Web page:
Large-scale implementation of bioenergy with carbon capture and storage (BECCS) is often considered to be an important measure to reach the climate targets set out in the Paris Agreement. A new study from researchers at Radboud University, Utrecht University and the PBL Netherlands Environmental Assessment Agency shows, however, that over a period of 30 years, BECCS can only play a modest role. Evaluating BECCS over the full 21st century (80 years) does lead to a different picture: the total potential could be as large as current CO2 emissions, but comes at the costs of substantial land requirements. The research will be published in Nature Climate Change on 24 August.
The Paris Agreement aims to limit the rise in global temperature to well below 2 degrees Celsius and preferably 1.5 degree. Many scenario studies suggest that bioenergy with carbon capture and storage, in short BECCS, can be a key technology in reaching these targets. With BECCS, biomass production serves as a carbon sink during its growth phase. By subsequently capturing CO2 after combustion of the biomass and storing it in geological storage locations, BECCS can in fact remove CO2 from the atmosphere. The net balance of BECCS depends, however, not only on the CO2 stored underground but also on the CO2 emissions created during biomass processing, transport and production.
A proper evaluation of the BECCS potential for negative emissions therefore needs to account for several key factors, such as the location of biomass production, the time-period over which the impact is evaluated and the type of energy produced. The researchers of Radboud University, PBL Netherlands Environmental Assessment Agency and Utrecht University were able to use a unique computer model that takes all these factors into account evaluating the potential of BECCS from lignocellulosic feedstock worldwide.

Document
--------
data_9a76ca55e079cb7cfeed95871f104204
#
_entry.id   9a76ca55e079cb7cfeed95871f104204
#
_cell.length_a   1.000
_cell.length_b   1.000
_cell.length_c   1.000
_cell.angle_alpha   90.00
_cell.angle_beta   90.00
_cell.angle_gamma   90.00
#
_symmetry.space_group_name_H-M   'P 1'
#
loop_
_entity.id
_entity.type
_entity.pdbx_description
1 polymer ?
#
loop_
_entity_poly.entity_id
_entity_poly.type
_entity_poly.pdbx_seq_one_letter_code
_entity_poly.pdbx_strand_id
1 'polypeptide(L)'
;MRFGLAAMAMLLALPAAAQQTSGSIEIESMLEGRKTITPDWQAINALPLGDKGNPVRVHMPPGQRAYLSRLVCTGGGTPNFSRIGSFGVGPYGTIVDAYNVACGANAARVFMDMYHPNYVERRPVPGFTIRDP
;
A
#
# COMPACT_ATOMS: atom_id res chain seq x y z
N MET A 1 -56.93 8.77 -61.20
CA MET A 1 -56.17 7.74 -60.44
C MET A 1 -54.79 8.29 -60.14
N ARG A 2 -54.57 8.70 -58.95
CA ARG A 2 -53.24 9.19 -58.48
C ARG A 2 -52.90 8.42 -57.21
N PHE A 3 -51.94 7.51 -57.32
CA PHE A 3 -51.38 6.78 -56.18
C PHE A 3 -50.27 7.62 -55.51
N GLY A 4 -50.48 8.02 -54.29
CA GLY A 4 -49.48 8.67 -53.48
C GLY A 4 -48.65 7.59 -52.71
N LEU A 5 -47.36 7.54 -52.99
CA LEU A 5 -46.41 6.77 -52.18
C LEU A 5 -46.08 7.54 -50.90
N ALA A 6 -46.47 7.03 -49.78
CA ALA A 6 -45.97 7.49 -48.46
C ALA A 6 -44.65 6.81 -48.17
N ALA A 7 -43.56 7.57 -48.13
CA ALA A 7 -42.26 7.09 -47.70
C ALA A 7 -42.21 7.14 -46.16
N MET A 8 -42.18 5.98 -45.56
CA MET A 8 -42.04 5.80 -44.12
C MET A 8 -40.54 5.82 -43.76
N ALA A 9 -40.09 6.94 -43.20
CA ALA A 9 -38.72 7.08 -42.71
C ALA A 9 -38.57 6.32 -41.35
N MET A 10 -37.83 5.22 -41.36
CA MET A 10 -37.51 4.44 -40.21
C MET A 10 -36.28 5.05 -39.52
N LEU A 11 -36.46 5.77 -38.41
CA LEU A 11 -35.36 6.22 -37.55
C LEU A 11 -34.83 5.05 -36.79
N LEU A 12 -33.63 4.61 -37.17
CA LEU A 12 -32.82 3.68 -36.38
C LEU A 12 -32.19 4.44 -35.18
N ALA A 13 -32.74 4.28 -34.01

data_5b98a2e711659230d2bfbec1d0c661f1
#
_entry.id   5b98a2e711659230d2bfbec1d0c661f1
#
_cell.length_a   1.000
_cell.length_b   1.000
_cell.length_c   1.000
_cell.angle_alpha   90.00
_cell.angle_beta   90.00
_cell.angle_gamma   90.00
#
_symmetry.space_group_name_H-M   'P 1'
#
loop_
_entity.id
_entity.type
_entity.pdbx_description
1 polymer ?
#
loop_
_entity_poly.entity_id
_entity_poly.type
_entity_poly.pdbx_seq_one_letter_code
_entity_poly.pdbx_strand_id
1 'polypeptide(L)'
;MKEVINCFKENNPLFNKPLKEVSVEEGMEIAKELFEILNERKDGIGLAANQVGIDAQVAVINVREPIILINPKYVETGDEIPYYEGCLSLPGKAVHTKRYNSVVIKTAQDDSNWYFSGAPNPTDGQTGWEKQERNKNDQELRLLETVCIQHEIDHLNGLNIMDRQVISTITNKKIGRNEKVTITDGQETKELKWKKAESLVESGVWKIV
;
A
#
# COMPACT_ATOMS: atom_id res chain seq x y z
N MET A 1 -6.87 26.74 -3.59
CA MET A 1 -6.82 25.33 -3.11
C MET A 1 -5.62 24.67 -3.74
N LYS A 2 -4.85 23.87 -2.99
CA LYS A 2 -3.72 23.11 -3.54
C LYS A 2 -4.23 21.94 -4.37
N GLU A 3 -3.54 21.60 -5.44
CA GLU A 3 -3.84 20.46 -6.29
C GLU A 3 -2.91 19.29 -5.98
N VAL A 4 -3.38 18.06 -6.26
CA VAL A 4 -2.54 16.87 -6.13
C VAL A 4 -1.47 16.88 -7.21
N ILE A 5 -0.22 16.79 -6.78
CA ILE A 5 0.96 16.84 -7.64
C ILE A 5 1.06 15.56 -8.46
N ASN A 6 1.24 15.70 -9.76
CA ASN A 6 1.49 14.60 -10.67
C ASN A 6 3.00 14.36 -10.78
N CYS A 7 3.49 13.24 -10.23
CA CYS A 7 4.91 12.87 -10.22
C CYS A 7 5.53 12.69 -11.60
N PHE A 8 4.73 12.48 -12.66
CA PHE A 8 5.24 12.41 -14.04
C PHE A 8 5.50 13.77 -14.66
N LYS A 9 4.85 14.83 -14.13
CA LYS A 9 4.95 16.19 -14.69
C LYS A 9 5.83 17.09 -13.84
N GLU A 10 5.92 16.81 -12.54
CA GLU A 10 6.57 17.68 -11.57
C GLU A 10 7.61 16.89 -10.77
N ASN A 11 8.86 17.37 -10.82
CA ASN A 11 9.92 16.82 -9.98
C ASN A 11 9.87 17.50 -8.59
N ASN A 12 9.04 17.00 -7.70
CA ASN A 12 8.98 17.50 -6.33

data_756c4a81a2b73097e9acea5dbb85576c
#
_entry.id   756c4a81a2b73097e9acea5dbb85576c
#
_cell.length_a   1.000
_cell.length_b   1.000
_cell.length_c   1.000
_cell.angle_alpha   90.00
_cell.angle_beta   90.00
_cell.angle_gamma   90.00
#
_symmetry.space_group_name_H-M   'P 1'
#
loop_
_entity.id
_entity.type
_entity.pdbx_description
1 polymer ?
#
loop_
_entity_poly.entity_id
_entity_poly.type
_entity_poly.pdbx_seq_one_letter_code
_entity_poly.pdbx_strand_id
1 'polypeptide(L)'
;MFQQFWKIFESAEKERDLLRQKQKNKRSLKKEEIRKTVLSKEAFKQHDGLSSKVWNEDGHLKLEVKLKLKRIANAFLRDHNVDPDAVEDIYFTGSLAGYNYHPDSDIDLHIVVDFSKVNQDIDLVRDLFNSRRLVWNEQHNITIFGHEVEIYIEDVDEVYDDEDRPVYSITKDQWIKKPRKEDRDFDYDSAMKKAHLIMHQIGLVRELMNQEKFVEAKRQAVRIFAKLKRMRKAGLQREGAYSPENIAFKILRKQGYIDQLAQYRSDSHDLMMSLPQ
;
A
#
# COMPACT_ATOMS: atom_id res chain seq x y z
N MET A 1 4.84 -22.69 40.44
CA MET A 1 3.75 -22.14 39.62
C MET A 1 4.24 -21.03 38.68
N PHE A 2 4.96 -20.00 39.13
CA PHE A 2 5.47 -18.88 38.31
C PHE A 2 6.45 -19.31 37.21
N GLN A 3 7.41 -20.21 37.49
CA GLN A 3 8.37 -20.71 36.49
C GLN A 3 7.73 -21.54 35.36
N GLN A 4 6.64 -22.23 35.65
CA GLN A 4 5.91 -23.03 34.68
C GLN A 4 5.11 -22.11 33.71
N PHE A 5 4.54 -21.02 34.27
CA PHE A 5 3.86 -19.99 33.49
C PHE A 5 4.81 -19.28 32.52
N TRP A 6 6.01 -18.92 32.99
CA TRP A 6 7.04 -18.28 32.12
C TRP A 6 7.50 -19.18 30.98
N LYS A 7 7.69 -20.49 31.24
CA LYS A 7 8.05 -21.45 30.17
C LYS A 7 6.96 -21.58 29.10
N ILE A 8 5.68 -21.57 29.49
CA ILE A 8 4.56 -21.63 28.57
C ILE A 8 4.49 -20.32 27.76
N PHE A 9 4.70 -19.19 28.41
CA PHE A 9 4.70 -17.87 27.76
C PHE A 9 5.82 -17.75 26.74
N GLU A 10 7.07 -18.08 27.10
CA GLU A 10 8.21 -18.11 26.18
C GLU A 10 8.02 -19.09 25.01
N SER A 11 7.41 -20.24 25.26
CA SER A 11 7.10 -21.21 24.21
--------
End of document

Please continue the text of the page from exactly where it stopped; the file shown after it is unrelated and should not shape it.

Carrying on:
Steef Hanssen (researcher at Radboud University), first author of the study, explains: ’Earlier deployment of BECCS greatly increases its climate change mitigation potential. When evaluated over the next thirty years, the maximum global potential of BECCS is 28 exajoule per year for electricity with negative emissions, sequestering 2.5 Gtonne of CO2 per year (about 5% of current global emissions). Over the full century, the potential can be much larger, up to 220 EJ per year and 40 Gtonne CO2 per year in the most optimistic case. This is about the same as current emissions, indicating a considerable biophysical potential for bio-energy.’
The results for the next thirty years are, however, particularly sensitive to what happens with the initially present vegetation before plantation establishment. ’It is evidently better to use initial biomass for energy or materials rather than burning it’, Hanssen stresses. ‘If the initial biomass is also used to produce bio-energy or in other sectors for timber or paper, the sequestration potential of BECCS electricity increases sharply from 2.5 up to between 5.9 and 11 Gtonne CO2 per year.’
Large amounts of land required
Full global implementation of BECCS to reach the climate targets would, however, lead to large land requirements, possibly leading to competition with other land uses such as food production and biodiversity protection. In the most extreme cases, up to 0.8 to 2.4 billion hectare of land is required by 2100 to grow lignocellulosic crops for BECCS, which equals 5 to 16% of the total land surface area on Earth. Detlef van Vuuren (PBL and Utrecht University) therefore adds: “The use of BECCS should be carefully considered. While it has a unique contribution in taking CO2 from the atmosphere, this comes at a clear costs of extensive land use. It should, therefore, only be used in combination with more important options for GHG emission reduction, including lifestyle changes and more extensive use of other sources of renewable energy and the costs and benefits should be carefully considered. Only then can we reach the greenhouse gas emission reduction and carbon dioxide removal that the Paris Agreement aims for.’